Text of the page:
3. Be impeccable by your word. I got this rule from some New-Agey thing I read years ago, but it’s very true. Don’t say something unless you mean it; don’t make plans you can’t keep; don’t write checks you can’t cash. Usually people fail at this because they don’t want to hurt someone’s feelings or they’re hedging their bets. Put bluntly, that’s selfish, even if it doesn’t seem that way. That said…

4. Accept your limitations. When you expect more of yourself than you can accomplish, it’s stressful for you and everyone who comes into contact with you. What’s more, you help no one when you don’t ask for help, and all work and no play makes everybody a dull Jackée. That said…

5. Don’t hide behind your conditioning. I was raised to mobilize others but it turns out I’m as good as the next guy at fixing things around the house, sorting out technology, and handling the money. I just had to shore up, and there’s probably some area of your life where you could do the same thing. That said…

6. It’s an explanation, not an excuse. Whenever someone uses their past as an excuse for their actions in the present, I check out. It is my core belief that if you can articulate the problem, you can roll up your sleeves and fix it. That said…

7. Apologize if you fuck up. It’s simple. Don’t say sorry if it’s not your fault. Do if it is. So much drama ensues in this world because people don’t adhere to this rule. That said…

8. Say please and thank you. Life is rough enough with a little cream in your coffee. If someone helps you, let them know you noticed. If you are asking someone to do something, let them know you’ll appreciate the effort. Above all, recognize others’ kindness and be kind as well. This is a courtesy you should extend to yourself, and is required even if you think you are owed. Entitlement is always ugly. That said…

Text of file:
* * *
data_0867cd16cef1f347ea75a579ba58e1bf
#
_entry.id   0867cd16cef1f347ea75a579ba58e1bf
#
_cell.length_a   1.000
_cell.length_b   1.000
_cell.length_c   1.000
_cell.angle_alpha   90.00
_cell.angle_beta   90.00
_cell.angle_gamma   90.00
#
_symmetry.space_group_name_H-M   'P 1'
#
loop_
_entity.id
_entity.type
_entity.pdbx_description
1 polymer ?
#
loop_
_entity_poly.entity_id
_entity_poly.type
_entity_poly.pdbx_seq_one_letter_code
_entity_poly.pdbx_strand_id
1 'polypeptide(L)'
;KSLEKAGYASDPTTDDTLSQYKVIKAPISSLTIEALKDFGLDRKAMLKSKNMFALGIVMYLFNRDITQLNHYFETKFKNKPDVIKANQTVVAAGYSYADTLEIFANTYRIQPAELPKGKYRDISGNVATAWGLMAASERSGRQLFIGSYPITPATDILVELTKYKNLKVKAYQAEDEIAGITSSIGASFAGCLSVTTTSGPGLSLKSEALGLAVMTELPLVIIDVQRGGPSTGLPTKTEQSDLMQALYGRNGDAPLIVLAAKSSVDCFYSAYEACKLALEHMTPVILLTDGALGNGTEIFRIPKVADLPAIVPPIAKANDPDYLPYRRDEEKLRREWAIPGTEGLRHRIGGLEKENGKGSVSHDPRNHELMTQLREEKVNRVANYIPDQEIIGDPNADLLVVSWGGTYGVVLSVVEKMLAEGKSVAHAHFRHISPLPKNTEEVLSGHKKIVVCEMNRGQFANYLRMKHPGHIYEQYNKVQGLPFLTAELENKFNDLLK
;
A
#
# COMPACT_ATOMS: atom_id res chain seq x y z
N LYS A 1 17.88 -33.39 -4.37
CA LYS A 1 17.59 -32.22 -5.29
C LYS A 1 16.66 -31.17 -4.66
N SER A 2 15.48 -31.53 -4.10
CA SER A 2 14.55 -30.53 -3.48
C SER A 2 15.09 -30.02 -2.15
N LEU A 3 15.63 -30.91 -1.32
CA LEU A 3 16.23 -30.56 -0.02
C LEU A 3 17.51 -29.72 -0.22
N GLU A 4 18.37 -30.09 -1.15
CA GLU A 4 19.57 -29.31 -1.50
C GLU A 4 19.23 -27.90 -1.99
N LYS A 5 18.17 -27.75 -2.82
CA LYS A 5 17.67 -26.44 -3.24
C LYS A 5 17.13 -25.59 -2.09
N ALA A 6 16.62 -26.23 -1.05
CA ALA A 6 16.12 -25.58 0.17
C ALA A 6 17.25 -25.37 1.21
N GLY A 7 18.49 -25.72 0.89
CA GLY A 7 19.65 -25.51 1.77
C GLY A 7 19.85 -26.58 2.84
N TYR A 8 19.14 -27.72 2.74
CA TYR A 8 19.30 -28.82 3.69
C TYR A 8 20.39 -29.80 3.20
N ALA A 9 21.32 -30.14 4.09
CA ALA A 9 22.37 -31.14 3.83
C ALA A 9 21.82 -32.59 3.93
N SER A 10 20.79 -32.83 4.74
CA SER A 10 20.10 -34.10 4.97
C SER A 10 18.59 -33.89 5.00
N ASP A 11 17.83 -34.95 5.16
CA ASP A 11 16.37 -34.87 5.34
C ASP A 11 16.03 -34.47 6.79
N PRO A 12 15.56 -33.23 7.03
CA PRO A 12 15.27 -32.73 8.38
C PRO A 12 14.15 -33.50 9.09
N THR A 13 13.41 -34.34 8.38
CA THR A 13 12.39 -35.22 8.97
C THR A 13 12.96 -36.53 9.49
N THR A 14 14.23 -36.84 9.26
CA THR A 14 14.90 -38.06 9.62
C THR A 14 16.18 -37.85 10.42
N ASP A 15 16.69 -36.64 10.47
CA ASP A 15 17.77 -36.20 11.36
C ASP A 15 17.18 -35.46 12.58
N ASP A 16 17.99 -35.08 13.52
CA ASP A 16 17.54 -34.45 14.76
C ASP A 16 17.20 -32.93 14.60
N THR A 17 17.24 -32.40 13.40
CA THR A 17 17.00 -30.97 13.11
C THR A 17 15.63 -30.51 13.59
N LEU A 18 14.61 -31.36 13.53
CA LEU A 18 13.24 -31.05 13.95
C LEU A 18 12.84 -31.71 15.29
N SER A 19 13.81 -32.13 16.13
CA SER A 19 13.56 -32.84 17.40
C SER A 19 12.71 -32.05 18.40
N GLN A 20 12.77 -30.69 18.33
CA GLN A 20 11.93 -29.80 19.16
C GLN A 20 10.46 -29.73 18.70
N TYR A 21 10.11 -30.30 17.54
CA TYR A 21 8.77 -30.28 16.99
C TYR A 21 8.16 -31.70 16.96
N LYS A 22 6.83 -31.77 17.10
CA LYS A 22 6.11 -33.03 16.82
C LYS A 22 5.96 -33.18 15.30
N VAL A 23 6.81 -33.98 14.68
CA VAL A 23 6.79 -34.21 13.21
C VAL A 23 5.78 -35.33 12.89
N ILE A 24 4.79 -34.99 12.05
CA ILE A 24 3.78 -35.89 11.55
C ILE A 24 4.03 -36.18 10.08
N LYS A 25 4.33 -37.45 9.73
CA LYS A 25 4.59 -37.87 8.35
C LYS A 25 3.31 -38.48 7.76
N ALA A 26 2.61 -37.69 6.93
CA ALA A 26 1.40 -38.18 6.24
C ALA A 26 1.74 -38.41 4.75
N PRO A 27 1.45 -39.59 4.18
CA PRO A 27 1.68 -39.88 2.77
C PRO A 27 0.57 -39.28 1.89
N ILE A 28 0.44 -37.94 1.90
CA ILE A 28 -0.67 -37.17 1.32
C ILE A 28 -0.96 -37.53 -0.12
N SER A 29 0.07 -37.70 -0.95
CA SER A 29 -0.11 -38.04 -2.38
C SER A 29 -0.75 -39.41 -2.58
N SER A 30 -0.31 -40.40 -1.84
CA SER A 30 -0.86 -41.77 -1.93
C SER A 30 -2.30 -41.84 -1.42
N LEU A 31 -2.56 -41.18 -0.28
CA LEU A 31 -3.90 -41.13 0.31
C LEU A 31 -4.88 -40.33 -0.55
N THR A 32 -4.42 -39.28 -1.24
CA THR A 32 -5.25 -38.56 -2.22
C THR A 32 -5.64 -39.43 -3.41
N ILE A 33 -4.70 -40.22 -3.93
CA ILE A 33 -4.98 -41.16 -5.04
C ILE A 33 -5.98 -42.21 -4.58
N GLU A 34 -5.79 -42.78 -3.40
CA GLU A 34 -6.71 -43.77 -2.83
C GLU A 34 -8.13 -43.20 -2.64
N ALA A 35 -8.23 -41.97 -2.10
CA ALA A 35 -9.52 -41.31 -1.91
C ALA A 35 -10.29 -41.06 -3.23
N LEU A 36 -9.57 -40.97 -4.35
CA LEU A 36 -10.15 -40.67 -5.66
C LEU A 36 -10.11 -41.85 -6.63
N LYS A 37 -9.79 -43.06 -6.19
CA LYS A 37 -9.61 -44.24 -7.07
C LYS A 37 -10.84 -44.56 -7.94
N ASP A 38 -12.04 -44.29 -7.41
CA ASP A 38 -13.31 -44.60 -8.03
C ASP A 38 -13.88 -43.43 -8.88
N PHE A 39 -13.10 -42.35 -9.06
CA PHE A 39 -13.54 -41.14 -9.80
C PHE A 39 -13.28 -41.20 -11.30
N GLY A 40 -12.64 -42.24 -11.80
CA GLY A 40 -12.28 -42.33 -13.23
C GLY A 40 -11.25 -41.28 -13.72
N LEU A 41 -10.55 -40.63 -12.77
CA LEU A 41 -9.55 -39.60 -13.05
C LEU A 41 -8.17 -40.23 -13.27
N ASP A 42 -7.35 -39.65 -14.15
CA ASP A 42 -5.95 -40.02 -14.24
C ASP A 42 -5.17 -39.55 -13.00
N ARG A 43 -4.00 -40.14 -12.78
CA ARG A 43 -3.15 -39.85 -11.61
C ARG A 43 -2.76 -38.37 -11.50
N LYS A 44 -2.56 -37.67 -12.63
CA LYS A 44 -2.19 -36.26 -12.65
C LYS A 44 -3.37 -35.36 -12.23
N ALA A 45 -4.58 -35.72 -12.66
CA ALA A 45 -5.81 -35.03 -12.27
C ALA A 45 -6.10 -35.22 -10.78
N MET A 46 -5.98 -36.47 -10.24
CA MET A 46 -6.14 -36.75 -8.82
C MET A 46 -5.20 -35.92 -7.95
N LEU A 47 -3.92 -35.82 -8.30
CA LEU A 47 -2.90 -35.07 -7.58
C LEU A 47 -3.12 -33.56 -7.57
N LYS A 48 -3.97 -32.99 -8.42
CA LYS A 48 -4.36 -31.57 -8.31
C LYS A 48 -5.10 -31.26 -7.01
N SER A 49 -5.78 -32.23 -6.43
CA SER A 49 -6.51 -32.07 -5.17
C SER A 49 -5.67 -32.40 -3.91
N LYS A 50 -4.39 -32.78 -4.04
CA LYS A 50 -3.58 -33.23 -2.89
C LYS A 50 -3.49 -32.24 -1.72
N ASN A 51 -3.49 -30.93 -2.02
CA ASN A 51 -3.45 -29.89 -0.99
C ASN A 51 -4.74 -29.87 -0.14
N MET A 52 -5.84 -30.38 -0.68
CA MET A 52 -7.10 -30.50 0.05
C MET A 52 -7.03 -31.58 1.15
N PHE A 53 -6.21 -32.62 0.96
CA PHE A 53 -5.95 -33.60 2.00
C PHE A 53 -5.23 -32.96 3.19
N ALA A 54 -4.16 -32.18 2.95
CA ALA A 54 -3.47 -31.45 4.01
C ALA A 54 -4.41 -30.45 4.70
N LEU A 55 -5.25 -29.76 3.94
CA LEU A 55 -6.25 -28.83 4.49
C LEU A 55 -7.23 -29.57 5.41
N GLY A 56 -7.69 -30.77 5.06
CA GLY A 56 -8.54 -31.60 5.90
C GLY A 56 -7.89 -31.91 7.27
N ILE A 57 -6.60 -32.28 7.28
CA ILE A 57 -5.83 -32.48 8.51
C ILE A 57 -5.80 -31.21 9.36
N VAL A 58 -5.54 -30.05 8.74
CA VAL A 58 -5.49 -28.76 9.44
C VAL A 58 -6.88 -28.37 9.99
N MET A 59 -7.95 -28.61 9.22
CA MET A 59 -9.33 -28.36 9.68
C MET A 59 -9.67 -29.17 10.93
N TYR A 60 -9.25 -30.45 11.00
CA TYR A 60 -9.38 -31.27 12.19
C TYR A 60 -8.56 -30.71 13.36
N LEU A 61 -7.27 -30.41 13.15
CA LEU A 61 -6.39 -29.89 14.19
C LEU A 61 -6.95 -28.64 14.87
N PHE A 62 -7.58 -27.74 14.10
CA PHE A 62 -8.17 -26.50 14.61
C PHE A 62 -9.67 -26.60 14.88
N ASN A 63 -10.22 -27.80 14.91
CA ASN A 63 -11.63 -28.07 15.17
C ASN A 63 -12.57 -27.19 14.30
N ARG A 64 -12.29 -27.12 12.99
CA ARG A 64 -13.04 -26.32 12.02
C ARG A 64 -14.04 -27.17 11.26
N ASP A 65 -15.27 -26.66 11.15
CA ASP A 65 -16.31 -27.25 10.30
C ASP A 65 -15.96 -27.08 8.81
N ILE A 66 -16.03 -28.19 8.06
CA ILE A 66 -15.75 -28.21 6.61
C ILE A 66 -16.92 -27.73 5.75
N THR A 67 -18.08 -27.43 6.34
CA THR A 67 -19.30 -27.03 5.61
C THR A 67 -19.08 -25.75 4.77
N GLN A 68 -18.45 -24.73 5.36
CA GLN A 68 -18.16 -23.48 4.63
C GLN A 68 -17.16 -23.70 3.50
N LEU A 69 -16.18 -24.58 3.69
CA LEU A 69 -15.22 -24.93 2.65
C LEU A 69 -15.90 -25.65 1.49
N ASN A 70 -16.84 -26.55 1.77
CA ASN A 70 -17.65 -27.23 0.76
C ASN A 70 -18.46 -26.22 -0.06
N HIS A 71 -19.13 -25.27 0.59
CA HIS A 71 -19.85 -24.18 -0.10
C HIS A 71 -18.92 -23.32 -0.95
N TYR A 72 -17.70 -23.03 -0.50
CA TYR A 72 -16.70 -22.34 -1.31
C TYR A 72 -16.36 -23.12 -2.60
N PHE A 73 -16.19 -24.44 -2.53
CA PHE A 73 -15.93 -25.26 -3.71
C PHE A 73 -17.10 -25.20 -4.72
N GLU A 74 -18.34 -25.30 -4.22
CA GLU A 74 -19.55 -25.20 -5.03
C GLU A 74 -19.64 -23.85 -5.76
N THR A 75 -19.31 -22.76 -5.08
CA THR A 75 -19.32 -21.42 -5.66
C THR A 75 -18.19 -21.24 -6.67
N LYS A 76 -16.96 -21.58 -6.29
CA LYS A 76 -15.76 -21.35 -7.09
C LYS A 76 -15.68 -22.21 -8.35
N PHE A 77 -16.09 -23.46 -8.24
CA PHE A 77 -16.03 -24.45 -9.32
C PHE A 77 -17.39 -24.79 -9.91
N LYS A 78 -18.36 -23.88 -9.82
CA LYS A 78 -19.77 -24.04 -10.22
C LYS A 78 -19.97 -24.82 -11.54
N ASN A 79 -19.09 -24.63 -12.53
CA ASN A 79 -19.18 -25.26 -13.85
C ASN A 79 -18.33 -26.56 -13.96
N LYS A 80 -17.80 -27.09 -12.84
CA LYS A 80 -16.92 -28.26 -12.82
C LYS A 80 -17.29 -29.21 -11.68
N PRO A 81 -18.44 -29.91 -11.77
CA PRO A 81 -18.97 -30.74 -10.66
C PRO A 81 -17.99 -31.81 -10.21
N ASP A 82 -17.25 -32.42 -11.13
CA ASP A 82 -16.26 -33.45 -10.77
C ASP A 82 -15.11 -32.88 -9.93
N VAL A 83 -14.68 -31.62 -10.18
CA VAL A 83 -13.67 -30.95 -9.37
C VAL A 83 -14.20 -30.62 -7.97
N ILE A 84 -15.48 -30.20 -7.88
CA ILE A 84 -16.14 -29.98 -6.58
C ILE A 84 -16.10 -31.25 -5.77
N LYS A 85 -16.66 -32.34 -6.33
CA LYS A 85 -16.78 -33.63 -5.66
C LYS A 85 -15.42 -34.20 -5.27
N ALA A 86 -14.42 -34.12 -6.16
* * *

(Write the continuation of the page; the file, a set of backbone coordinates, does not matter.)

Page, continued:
9. If you don’t have something nice to say, don’t say anything. Nine times out of ten, no matter what you’ve been taught, expressing your raw feelings before they’ve been digested is a bad call. Whining hurts everyone’s ears, as does rudeness. If you really feel held hostage by your frustration, write it down and put it away for a day. Once you’ve cooled you’ll know if it can be channeled productively. That said…

10. If you love someone, let them know. If they can’t handle it, that’s not your fault. If they can, you just turned on a light. This is true no matter what kind of bond you share. That said…

11. Treat people like friends, not family. It is my experience that saying someone is like family means you think you will be bonded no matter how badly you behave. Friendship is elective and therefore requires a higher level of care and consciousness in order to survive. Behave accordingly in all your relationships. That said…

12. Work alone. I know, I know: you expected me to say work well with others. And of course you should. But the tree falls in the woods no matter what; it’s impossible to share what you haven’t already created; people who can’t be by themselves are terrible company; and working together is very different from only coming alive when someone is by your side. Bottom line: Codependence is crap. That said…

13. Clean up after yourself. This is true on every level of life. Do not expect others to clean up after you. Do not expect to clean up after others. And always clean up as you go.

"All, everything I understand, I understand only because I love."
― Leo Tolstoy